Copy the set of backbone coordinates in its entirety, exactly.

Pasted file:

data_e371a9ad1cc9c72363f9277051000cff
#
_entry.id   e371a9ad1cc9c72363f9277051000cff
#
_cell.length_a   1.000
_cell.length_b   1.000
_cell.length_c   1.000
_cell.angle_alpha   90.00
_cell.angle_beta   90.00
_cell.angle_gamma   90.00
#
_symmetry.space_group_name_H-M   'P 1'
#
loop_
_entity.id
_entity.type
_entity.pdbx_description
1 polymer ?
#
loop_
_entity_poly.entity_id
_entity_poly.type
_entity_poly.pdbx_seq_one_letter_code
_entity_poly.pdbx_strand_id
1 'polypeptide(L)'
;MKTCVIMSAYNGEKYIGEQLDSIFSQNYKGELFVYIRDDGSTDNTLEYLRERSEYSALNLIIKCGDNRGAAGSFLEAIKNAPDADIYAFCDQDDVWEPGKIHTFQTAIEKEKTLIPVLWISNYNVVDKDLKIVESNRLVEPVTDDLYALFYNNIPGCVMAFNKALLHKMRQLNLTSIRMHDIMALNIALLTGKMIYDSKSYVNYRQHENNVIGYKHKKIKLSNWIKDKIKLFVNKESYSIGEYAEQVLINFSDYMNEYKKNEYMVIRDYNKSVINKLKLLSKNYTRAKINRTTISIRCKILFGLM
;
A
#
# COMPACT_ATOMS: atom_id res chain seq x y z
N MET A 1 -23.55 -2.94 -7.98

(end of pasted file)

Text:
data_e371a9ad1cc9c72363f9277051000cff
#
_entry.id   e371a9ad1cc9c72363f9277051000cff
#
_cell.length_a   1.000
_cell.length_b   1.000
_cell.length_c   1.000
_cell.angle_alpha   90.00
_cell.angle_beta   90.00
_cell.angle_gamma   90.00
#
_symmetry.space_group_name_H-M   'P 1'
#
loop_
_entity.id
_entity.type
_entity.pdbx_description
1 polymer ?
#
loop_
_entity_poly.entity_id
_entity_poly.type
_entity_poly.pdbx_seq_one_letter_code
_entity_poly.pdbx_strand_id
1 'polypeptide(L)'
;MKTCVIMSAYNGEKYIGEQLDSIFSQNYKGELFVYIRDDGSTDNTLEYLRERSEYSALNLIIKCGDNRGAAGSFLEAIKNAPDADIYAFCDQDDVWEPGKIHTFQTAIEKEKTLIPVLWISNYNVVDKDLKIVESNRLVEPVTDDLYALFYNNIPGCVMAFNKALLHKMRQLNLTSIRMHDIMALNIALLTGKMIYDSKSYVNYRQHENNVIGYKHKKIKLSNWIKDKIKLFVNKESYSIGEYAEQVLINFSDYMNEYKKNEYMVIRDYNKSVINKLKLLSKNYTRAKINRTTISIRCKILFGLM
;
A
#
# COMPACT_ATOMS: atom_id res chain seq x y z
N MET A 1 -23.55 -2.94 -7.98